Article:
Two More Dead Birds Test Positive for West Nile Virus

Two more dead birds have tested positive for West Nile virus, San Diego County environmental health officials said Friday.

The two American crows, discovered Tuesday in San Diego and Wednesday in Lemon Grove, are the second and third dead birds that have tested positive for the potentially deadly disease in San Diego County this year.

Officials also said Friday that the County’s first regularly scheduled aerial larvicide drop of 2015 is planned for Wednesday, April 22.

The County has used helicopters for several years to drop larvicide that is harmless to people and pets but deadly to mosquito larvae to treat roughly 48 ponds, rivers and wetlands around the county. The drops are done every three to four weeks from April through October — typically peak mosquito season — and are used to knock down the population of mosquitoes that can transmit the disease.

County officials again urged people Friday to take simple steps to help keep the disease at bay.

“With West Nile virus season officially here, everyone needs to remember that we all play a part in protecting ourselves,” said County Department of Environmental Health Director Elizabeth Pozzebon. “Eliminate standing water inside and outside homes to keep mosquitoes from breeding, wear clothing that covers your arms and legs or use repellent if you’re outside, and report dead birds and mosquito breeding areas.”

RELATED: How You Can Use the Fight the Bite App

San Diego County has largely escaped the effects of West Nile virus since it first arrived here in 2003. In the four years from 2010 to 2013, state health officials reported that 1,127 Californians got West Nile virus — but just one San Diego resident was diagnosed with the disease.

However, last year 11 San Diegans were diagnosed with West Nile virus, the county’s highest number since 2009, and two residents died.

Statewide, 801 Californians were diagnosed with West Nile virus in 2014 and 31 people died.

West Nile virus is a disease that primarily affects birds, but it can be transmitted to people, horses and other animals by mosquitoes that feed on infected birds and then people and animals.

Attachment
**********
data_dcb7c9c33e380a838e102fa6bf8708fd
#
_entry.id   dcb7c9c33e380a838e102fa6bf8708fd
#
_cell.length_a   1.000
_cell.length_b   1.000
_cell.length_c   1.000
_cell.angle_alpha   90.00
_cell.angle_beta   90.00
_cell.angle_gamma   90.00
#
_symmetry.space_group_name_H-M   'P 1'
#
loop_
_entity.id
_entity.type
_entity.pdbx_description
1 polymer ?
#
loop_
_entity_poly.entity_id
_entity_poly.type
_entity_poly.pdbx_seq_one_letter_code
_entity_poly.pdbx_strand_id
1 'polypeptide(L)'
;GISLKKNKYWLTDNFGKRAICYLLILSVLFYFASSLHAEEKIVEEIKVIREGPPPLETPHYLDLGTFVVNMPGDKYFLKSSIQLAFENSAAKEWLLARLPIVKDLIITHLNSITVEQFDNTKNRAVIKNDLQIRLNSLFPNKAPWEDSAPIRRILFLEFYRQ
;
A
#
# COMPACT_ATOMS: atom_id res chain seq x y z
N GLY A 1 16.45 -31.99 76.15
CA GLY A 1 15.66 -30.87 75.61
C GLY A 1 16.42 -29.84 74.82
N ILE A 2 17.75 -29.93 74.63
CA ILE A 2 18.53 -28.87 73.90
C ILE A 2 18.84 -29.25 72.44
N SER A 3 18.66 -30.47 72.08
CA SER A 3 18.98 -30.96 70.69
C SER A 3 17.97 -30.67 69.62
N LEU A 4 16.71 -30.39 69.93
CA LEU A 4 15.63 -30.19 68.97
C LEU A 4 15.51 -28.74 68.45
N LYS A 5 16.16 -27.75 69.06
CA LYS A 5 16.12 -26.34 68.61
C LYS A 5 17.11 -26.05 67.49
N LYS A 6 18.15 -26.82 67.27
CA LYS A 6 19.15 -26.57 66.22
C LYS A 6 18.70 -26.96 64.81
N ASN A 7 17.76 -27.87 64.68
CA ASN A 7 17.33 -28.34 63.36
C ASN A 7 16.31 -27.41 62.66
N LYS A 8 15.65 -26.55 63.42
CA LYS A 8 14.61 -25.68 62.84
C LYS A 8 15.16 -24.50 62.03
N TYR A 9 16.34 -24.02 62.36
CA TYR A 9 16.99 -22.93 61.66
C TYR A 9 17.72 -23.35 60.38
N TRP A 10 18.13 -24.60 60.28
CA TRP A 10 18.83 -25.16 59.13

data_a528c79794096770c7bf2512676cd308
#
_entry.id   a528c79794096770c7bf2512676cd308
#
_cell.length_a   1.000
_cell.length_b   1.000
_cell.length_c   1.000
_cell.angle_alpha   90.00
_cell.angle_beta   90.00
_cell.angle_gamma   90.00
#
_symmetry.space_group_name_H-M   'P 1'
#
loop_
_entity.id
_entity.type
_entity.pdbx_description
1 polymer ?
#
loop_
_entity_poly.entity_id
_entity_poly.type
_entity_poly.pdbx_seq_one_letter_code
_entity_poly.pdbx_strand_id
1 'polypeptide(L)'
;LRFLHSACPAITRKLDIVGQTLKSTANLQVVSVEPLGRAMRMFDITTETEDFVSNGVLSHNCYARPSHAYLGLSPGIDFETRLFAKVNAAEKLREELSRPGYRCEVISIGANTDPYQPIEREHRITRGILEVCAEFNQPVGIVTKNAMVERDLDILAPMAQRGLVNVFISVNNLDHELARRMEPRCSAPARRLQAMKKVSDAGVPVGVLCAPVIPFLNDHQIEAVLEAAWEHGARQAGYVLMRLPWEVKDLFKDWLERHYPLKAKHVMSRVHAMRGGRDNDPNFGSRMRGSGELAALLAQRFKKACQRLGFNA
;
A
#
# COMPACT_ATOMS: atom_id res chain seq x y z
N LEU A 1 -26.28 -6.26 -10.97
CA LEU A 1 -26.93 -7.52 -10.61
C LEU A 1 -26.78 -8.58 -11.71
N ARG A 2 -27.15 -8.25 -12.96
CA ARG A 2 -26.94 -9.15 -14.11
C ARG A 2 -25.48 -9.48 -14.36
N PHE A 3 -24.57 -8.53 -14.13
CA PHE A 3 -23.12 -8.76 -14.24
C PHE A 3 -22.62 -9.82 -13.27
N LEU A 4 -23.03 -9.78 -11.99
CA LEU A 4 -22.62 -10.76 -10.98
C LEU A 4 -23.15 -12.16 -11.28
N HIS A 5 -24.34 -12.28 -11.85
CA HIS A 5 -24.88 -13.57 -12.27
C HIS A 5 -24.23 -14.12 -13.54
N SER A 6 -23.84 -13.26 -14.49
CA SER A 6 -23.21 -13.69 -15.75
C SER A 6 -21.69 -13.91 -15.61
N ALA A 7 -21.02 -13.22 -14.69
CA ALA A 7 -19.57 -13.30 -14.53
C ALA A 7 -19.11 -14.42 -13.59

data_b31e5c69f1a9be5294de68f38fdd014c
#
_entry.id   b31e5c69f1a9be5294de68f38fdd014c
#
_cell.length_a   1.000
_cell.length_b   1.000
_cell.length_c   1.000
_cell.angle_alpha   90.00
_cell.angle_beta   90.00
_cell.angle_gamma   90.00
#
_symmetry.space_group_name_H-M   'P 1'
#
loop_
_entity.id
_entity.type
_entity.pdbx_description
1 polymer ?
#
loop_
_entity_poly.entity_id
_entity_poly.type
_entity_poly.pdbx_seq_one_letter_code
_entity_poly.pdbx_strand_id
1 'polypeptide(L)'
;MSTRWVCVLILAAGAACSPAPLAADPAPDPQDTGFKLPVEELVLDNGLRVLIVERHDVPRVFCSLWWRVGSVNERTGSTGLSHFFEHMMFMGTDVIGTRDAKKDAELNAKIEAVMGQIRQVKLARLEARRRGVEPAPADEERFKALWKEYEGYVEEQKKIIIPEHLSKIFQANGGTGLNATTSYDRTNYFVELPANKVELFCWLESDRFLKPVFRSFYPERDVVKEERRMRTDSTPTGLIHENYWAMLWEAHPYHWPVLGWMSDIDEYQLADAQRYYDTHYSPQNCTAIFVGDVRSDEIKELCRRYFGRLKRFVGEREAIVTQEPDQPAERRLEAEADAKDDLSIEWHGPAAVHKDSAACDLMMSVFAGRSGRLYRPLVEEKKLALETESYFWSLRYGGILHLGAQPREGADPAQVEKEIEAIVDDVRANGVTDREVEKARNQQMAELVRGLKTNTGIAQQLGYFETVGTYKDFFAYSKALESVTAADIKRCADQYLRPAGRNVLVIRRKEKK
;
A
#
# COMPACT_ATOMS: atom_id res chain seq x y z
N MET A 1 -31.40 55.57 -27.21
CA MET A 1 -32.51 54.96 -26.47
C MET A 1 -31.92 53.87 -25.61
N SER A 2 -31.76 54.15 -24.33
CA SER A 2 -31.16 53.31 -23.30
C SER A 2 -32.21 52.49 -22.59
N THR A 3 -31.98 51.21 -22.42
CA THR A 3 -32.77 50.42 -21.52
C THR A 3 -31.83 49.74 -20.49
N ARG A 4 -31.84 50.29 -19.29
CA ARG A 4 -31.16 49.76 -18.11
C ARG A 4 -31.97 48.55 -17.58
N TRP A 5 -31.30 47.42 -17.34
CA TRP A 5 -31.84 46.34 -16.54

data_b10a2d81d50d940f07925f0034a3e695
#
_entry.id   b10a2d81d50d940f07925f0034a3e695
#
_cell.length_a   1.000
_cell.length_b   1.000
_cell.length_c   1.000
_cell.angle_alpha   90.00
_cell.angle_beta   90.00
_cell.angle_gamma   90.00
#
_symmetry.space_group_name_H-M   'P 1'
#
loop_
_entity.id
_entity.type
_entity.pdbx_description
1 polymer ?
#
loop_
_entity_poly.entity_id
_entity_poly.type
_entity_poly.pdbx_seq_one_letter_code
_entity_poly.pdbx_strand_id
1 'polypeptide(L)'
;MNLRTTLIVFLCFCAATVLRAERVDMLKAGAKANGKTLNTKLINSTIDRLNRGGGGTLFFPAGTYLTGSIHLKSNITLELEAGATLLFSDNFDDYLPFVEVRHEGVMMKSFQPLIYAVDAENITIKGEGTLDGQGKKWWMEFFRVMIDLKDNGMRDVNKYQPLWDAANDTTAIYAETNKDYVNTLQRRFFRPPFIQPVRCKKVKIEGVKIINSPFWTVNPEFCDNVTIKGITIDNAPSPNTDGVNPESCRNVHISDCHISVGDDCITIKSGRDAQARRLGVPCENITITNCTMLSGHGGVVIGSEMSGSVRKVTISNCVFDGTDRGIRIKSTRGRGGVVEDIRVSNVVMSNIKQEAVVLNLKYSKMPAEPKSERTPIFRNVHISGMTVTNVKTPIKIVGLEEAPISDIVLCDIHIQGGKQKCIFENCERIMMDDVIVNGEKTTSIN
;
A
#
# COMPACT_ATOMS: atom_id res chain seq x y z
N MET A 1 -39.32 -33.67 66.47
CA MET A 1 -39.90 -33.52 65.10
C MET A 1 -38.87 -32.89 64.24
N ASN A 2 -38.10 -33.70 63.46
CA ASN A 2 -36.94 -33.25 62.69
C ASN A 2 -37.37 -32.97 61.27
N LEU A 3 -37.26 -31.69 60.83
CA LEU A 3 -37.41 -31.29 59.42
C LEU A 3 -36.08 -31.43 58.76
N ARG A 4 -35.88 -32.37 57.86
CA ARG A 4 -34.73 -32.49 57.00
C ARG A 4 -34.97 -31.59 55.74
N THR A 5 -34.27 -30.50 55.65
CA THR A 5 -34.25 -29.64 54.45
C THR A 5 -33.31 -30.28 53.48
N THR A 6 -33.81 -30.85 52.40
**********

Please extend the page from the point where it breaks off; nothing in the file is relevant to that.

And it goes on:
County officials urged people to remember to “Prevent, Protect, Report.”

Prevent Mosquito Breeding: Dump out or remove any item inside or outside of homes that can hold water, such as plant saucers, rain gutters, buckets, garbage cans, toys, old tires, and wheelbarrows. Mosquito fish, available for free, may be used to control mosquito breeding in backyard water sources such as unused swimming pools, ponds, fountains and horse troughs.

Protect Yourself from Mosquito Bites: Protect yourself from West Nile virus by staying inside when mosquitoes are most active, at dusk and dawn. Wear long sleeves and pants or use repellent when outdoors. Use insect repellent that contains DEET, picaridin, oil of lemon eucalyptus or IR3535. Make sure screens on windows and doors are in good condition and secured to keep insects out.

Report Dead Birds and Green Swimming Pools: Report dead crows, ravens, jays, hawks and owls, and green swimming pools to the Vector Control Program at (858) 694-2888 or vector@sdcounty.ca.gov.

County officials said the public can keep up with West Nile virus activity and anonymously report dead birds and green swimming pools by downloading the County’s “Fight the Bite” mobile app.

For more information about West Nile virus, go to San Diego County’s “Fight the Bite” website.

Gig Conaughton is a communications specialist with the County of San Diego Communications Office. Contact